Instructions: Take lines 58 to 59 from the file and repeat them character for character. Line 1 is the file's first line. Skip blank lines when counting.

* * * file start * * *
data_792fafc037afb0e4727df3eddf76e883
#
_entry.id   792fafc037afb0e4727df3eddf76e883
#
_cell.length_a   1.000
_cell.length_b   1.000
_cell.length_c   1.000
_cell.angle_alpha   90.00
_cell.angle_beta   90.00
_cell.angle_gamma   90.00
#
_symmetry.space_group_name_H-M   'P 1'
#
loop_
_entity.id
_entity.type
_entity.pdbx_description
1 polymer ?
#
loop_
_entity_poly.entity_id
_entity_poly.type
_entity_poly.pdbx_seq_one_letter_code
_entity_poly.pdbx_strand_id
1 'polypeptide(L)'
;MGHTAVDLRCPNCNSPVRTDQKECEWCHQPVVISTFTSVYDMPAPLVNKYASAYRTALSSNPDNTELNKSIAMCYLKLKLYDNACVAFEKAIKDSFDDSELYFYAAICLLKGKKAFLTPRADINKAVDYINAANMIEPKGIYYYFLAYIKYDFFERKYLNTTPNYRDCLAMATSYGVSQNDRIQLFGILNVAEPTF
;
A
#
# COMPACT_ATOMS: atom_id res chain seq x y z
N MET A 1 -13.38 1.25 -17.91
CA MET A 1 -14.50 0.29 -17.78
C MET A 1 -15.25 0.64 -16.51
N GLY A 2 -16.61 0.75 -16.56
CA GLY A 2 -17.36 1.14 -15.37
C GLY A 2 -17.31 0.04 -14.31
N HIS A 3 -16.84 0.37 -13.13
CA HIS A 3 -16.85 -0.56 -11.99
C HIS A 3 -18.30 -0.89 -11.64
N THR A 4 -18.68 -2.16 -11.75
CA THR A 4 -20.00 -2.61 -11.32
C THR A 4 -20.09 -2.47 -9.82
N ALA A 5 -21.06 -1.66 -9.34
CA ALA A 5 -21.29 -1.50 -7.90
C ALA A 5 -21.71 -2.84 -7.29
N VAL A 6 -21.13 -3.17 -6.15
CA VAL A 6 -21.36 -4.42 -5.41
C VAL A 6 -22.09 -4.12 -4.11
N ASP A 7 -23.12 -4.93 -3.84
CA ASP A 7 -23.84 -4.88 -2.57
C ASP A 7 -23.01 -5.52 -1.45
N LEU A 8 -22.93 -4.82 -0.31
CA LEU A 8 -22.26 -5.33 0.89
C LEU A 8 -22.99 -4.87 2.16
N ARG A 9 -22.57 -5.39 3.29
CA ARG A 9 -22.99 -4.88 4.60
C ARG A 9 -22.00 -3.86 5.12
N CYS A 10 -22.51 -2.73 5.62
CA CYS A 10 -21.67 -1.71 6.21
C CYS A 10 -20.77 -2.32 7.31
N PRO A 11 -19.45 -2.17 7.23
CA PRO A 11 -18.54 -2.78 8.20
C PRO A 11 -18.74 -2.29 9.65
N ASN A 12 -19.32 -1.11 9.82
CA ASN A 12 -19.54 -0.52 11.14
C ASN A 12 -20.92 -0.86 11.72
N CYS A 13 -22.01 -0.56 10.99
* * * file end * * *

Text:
N CYS A 10 -22.51 -2.73 5.62
CA CYS A 10 -21.67 -1.71 6.21